Little Kelk

Has been described as a Possible Timber Castle (Motte)

There are cropmark/slight earthwork remains

NameLittle Kelk
Alternative NamesNunnery Hill
Historic CountryYorkshire
Modern AuthorityEast Riding of Yorkshire
1974 AuthorityHumberside
Civil ParishKelk

Any village of Little Kelk probably stood at the junction of roads leading to Lowthorpe, Burton Agnes, and Great Kelk. A causeway crossing the Great Kelk road was described in 1850 as the track of a paved road, and there are other earthworks to the west, in Ash garths. These features forming no coherent pattern, may mark the site of a grange established here by Bridlington Priory, rather than a village site. Nunnery Hill in Ash garths appears to be a tumulus (VCH). There is little on the ground apart from a linear superficial depression in Ash Garths, which suggests a former roadway, and tends to support the claim of a village here rather than a grange. One of two large stones set into the crossroads noted by the VCH may represent remnants of the paved causeway. 'Nunnery Hill' is a ploughed-down mound 42.0m diameter and 1.7m high. According to the farmer, prior to being bulldozed during the war it was about 15ft high and ditched (OS 25" 1926 confirms this). As it stands, it appears large for a tumulus, and in view of the farmer's evidence, Nunnery Hill seems likely to have been a small motte (Field Investigators Comments–F1 RE 19-AUG-74). (PastScape)

A ploughed and spread mound, 30 by 20 m., initially observed on an aerial photograph, has been located by H. G. Ramm. After autumn ploughing a chamfered stone plinth with Norman tooling was found on the mound, while to the E. 15th-century pottery and oyster shells lay in the plough-soil. (Med. Arch.)

Gatehouse Comments

Jean le Patourel writes granted to Bridlington Priory in 1271. Was this a small village with manorial site, with a small motte, that failed to develop and was, therefore, relatively easy to grant to Bridlington? A village failing to develop in the C13 (when there was generally considerable population growth) would be a rare event but could have happened.

- Philip Davis

This site is a scheduled monument protected by law

Not Listed

Historic England (PastScape) Defra or Monument number(s)
County Historic Environment Record
OS Map Grid ReferenceTA095601
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Photo by Philip Davis. All Rights Reserved

() above

Latitude 54° 1' 25.06" Longitude 0° 19' 45.13"

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Photo by Philip Davis. All Rights Reserved

() above

Latitude 54° 1' 25.06" Longitude 0° 19' 45.13"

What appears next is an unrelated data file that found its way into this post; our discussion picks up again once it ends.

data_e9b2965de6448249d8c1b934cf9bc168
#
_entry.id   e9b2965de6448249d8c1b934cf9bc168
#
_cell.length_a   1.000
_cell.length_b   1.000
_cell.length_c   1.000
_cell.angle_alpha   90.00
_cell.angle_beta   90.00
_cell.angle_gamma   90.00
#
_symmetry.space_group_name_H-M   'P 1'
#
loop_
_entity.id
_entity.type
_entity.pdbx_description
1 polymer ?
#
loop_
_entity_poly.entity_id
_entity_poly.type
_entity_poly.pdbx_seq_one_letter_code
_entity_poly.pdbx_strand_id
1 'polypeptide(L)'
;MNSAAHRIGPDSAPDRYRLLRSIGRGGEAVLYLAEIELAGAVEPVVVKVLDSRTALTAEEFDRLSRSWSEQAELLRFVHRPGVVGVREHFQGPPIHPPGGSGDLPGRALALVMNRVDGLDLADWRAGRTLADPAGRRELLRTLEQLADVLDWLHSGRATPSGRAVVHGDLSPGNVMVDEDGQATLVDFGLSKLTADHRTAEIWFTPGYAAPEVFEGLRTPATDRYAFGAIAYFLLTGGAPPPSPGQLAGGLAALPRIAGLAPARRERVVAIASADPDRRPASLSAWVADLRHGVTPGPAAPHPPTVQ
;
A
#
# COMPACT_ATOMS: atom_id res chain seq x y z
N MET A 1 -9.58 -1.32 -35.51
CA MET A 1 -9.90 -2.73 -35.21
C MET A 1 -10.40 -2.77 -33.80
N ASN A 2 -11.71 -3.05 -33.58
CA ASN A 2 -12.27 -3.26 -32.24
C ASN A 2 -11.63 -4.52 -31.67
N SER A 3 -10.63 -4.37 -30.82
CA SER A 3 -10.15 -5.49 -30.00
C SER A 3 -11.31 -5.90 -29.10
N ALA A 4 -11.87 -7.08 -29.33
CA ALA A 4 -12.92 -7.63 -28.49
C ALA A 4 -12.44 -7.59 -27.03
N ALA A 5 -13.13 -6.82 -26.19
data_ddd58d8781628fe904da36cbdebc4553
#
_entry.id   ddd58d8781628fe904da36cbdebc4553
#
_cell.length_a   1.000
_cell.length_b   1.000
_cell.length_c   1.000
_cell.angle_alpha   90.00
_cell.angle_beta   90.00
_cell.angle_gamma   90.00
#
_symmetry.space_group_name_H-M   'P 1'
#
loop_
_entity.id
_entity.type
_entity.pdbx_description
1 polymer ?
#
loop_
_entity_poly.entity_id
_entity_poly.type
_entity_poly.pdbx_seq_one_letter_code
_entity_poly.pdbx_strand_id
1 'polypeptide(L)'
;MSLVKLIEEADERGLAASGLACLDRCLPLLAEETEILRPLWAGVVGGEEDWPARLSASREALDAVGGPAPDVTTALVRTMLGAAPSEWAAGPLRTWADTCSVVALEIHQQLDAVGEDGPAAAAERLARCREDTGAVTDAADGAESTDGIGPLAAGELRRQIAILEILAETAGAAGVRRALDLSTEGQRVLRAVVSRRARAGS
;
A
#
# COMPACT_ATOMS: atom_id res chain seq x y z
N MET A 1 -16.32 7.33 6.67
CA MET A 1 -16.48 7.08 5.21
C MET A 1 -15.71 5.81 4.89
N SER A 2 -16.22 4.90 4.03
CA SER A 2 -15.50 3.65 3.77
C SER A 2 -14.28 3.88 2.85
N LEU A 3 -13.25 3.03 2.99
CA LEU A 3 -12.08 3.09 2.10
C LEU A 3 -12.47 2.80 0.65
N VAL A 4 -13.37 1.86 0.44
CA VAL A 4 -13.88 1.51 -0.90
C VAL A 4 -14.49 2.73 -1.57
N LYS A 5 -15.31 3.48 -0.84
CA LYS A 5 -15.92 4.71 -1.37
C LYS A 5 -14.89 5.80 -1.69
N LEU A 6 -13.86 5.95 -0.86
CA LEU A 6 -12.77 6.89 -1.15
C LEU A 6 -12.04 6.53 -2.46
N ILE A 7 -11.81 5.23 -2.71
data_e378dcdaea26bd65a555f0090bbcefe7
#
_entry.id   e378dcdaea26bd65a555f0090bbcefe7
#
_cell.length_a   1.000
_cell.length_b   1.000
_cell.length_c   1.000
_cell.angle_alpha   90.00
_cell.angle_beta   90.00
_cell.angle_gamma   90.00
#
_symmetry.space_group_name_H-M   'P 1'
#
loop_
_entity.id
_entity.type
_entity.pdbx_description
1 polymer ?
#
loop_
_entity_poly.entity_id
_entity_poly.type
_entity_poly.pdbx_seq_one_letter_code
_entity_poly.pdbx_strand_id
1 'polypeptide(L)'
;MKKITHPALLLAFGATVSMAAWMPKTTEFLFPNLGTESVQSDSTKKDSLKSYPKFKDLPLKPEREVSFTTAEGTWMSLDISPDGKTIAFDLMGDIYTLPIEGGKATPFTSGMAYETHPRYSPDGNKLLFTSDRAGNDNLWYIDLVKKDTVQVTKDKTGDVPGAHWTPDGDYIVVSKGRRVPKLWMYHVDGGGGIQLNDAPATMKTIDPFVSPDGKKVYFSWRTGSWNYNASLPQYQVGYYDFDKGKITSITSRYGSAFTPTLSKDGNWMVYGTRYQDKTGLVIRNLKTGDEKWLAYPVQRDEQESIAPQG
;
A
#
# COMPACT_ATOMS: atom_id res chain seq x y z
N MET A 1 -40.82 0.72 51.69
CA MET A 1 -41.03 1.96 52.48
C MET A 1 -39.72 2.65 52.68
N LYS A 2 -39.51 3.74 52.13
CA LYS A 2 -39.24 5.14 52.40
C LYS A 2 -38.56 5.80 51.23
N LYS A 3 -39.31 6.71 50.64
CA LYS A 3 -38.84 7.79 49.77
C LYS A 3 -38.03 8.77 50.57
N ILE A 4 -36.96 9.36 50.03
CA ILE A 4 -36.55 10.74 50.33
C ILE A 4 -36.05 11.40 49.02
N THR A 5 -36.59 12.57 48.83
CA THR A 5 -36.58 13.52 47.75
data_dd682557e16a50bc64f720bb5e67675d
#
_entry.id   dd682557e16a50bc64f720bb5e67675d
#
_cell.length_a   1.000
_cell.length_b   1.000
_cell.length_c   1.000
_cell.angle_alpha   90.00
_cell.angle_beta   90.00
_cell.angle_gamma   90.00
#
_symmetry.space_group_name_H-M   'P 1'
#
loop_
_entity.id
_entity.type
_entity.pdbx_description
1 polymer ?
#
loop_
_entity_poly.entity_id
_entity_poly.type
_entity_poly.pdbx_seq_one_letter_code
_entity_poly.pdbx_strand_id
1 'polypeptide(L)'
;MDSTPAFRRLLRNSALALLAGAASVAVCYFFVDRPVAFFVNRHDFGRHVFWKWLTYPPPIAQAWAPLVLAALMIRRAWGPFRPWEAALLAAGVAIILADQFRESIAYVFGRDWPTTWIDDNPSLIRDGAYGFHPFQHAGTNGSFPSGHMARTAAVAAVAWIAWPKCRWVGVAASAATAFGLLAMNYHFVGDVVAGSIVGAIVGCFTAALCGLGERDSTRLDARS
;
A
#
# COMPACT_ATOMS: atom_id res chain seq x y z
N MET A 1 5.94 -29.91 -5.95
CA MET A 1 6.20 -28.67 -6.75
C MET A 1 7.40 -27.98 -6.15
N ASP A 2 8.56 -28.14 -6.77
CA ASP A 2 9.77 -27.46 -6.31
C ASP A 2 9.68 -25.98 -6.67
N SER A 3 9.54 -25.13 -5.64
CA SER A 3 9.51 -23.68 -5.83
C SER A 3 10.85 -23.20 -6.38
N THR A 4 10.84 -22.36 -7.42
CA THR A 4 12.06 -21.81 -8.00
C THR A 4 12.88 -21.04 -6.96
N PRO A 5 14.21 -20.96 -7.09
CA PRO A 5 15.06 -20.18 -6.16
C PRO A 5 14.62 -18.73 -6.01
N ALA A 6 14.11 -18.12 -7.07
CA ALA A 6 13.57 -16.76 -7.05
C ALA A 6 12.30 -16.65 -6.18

View full Sized Image

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  • Allison, K.J. (ed), 1974, VCH Yorkshire: East Riding Vol. 2 p. 245
  • Le Patourel, H.E. Jean, 1973, The Moated Sites of Yorkshire (The Society for Medieval Archaeology Monograph Series 5) p. 113
  • Knowles, David and Hadcock, R Neville, 1971, Medieval religious houses in England and Wales (Longman) p. 483
  • Armitage and Montgomerie, 1912, in Page, Wm (ed), VCH Yorkshire Vol. 2 p. 52, 70


  • 1980, Moated Sites Research Group report Vol. 7 p. 15-17
  • 1971, Yorkshire Archaeological Journal Vol. 43 p. 196
  • Wilson, D M and Moorhouse, Stephen, 1971, 'Medieval Britain in 1970' Medieval Archaeology Vol. 15 p. 170 online copy
  • 1968, Journal of the British Archaeological Association Vol. 31 p. 27-37


  • Historic England, 2016, Heritage at Risk Yorkshire Register 2016 (London: Historic England) p. 11 online copy
  • Historic England, 2015, Heritage at Risk Yorkshire Register 2015 (London: Historic England) p. 13 online copy
  • English Heritage, 2014, Heritage at Risk Register 2014 Yorkshire (London: English Heritage) p. 15 online copy
  • English Heritage, 2013, Heritage at Risk Register 2013 Yorkshire (London: English Heritage) p. 14 online copy
  • English Heritage, 2012, Heritage at Risk Register 2012 Yorkshire and the Humber (London: English Heritage) p. 32 online copy
  • English Heritage, 2011, Heritage at Risk Register 2011 Yorkshire and the Humber (London: English Heritage) p. 30 online copy
  • English Heritage, 2010, Heritage at Risk Register 2010 Yorkshire and the Humber (London: English Heritage) p. 30 online copy
  • English Heritage, 2009, Heritage at Risk Register 2009 Yorkshire and the Humber (London: English Heritage) p. 40 online copy